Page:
Why Virtualize?

The other day, I was going through some other forums I don’t usually read and I came across an interesting thread title, “Is virtualization going the way of the Dinosaur?”  After reading through some of the responses and the numerous amount of posts by the thread starter, I started to wonder.

How would I explain virtualization to someone? 
Think of it this way. A client has ask you to scope and install 5 servers for their new business. The new servers will need to be able to host a Domain Controller, SQL Server, Exchange Server, Web Server and Root CA.


Straight away virtualization comes to mind.  Why? Installing 5 physical servers is a huge task, not only the moving, placing in a rack, and the shear amount of cables to plug in, but running 5 servers is also going to increase the energy footprint. For example, the Dell R720 server has redundant 725w power supplies, that’s 1450w per server. Now, times that by each server, that’s a whopping 7250w or 7.25kw
You can see immediately that the power bill is going to sky rocket. Going virtual would allow you to decrease the amount of servers down to essentially 1, however, 2 would be recommended to spread the load, and 3 would be even better for High Availability.  3 Servers doing the job of 5 would effectively be only 4.3kw,  saving the company money.

The time it takes to move 5 servers into a rack, plug in and build each server is time consuming and costly, what if you only had to plug in 3 servers, thus allowing you to start installing the software long before you had a chance with the extra 2 servers.

Convenience. Once you have ESXi installed on your 3 servers, you are set to configure your vSwitch’s and then your storage. Once configure, you can start building your virtual machines (In this case, the 5 servers).  Once you have installed and set up your servers, you are set ready to go.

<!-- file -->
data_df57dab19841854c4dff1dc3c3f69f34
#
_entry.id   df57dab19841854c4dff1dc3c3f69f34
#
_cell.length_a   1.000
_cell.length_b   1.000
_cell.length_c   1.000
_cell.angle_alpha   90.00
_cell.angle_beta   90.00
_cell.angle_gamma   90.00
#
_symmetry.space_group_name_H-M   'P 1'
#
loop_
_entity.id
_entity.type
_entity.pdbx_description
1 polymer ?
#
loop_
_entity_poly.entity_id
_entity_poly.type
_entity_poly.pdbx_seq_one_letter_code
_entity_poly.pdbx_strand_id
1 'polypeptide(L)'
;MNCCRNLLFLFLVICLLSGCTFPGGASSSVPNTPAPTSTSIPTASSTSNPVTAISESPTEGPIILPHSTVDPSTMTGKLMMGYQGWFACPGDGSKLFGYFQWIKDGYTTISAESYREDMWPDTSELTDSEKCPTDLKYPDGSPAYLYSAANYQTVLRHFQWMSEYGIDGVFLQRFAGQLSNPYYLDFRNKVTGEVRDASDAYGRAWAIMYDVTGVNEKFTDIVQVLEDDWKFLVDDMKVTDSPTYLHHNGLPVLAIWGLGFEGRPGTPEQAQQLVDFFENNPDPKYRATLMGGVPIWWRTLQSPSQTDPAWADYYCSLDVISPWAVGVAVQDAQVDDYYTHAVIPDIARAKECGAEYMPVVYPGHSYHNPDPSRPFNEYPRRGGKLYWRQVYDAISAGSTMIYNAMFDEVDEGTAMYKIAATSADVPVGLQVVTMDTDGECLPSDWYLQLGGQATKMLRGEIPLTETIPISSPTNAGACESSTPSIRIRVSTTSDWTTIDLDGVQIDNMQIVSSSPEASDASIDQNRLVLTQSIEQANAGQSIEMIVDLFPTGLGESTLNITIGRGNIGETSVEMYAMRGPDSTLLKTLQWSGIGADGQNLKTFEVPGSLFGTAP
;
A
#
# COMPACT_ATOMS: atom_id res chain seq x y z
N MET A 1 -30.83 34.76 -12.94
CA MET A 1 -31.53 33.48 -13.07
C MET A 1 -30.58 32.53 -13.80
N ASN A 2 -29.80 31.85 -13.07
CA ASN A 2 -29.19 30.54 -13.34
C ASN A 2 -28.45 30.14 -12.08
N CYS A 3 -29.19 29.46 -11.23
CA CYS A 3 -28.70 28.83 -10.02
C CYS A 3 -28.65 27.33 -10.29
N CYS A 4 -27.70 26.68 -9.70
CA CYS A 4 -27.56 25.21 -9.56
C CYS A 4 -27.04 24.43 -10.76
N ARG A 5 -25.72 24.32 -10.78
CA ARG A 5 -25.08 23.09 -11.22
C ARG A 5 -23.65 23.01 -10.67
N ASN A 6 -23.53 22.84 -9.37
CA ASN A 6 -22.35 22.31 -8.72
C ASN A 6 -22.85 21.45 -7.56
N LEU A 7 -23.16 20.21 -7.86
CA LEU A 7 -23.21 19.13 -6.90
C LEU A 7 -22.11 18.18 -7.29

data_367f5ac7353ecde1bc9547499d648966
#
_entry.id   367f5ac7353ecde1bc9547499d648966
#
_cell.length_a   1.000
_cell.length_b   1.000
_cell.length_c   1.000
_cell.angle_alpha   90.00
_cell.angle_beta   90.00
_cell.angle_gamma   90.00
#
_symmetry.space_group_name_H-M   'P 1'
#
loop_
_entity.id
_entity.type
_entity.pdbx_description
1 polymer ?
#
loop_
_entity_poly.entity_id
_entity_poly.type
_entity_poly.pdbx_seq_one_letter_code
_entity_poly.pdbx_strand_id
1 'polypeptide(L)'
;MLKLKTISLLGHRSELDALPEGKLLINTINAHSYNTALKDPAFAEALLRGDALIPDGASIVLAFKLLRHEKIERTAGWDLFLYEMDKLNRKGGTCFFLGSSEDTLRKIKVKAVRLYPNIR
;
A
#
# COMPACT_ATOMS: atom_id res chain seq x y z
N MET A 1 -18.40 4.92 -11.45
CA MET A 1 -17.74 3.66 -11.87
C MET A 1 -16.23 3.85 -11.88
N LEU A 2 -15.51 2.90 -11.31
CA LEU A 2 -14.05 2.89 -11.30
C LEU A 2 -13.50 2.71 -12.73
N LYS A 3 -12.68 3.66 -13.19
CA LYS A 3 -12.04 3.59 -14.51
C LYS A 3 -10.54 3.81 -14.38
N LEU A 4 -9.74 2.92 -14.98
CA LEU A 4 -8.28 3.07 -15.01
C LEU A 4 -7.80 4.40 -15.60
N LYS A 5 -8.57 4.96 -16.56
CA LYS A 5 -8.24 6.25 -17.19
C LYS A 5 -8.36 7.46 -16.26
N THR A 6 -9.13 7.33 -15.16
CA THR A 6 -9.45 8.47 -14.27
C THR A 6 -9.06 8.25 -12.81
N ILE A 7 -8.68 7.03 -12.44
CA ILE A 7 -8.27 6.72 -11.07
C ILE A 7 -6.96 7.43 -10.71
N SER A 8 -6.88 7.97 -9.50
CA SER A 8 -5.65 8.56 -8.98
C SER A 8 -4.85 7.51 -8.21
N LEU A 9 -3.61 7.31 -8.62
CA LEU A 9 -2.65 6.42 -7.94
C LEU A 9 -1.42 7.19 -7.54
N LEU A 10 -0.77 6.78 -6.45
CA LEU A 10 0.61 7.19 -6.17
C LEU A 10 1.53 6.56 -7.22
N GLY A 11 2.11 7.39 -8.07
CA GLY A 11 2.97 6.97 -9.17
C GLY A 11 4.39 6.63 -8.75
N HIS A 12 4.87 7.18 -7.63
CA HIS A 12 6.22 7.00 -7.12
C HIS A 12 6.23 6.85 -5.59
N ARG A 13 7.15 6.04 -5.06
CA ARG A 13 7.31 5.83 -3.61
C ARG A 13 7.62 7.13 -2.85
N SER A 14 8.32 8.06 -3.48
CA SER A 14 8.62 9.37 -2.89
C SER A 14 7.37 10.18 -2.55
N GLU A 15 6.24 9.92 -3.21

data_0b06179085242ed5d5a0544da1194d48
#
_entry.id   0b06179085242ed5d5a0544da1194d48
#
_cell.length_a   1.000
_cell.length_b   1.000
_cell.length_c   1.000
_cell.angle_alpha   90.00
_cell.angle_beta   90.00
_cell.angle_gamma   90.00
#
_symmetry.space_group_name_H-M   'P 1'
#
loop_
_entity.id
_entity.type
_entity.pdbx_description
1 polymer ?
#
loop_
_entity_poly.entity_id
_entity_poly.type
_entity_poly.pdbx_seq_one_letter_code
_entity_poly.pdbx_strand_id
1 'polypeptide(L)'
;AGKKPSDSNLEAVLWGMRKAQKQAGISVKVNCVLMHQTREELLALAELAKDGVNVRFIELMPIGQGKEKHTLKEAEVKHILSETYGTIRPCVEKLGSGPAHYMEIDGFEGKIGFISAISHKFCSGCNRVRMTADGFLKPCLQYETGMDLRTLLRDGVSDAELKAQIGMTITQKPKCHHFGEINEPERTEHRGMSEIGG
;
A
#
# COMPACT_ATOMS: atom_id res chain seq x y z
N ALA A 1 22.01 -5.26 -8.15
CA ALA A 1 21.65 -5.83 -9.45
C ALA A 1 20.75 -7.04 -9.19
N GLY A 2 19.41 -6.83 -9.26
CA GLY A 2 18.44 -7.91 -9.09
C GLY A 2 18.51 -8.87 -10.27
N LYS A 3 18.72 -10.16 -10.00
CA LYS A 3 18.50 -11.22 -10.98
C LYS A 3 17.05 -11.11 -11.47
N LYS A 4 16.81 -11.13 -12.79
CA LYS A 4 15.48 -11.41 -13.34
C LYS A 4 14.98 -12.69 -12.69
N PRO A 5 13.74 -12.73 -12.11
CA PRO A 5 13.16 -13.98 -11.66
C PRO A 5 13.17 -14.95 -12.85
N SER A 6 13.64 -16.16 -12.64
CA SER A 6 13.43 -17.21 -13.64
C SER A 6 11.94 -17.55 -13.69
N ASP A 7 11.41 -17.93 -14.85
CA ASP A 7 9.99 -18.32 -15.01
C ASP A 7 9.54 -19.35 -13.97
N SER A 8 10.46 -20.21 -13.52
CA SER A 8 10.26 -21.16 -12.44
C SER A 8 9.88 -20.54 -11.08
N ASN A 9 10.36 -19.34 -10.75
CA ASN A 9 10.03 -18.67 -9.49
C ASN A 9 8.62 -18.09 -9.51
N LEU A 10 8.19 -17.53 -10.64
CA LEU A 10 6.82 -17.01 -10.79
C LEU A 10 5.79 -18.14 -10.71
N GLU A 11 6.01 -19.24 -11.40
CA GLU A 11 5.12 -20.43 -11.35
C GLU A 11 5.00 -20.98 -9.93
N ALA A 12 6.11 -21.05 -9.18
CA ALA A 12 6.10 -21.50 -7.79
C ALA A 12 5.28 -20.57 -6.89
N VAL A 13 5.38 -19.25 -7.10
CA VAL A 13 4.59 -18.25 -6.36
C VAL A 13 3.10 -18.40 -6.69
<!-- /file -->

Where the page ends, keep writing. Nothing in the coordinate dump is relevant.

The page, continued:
“Oh no..! We forgot that we need to let our partner company in to access one of our web apps… which means we now need another server and we haven’t got the budget for it!”
Never fear, everything is under control and this is where virtualization becomes really worth while. Your administrator only needs to log onto vSphere and right click on a host, selecting New Virtual Machine and in approximately 2 minutes, a server is in the process of being built. In less than 2 hours, you can have your sixth server up and running and your partner company logging into your web app.

There are many different designs for how to set up your virtual infrastructure, this can be storage, i.e. Physical SANs, or vSAN on the hosts. Or Switches if you use iSCSI for your SANs.  
This adds to the footprint, but also adds flexibility to what you can achieve with your infrastructure.

Key Point

  • Reduces the energy footprint
  • Minimises set up/installation time
  • Easy to manage
  • Flexible and easy to expand infrastructure i.e. additional servers 

Please leave any comments or recommendations.

Thank you. 


vForum 2013 – Sydney, Aus. Oct 21 – 22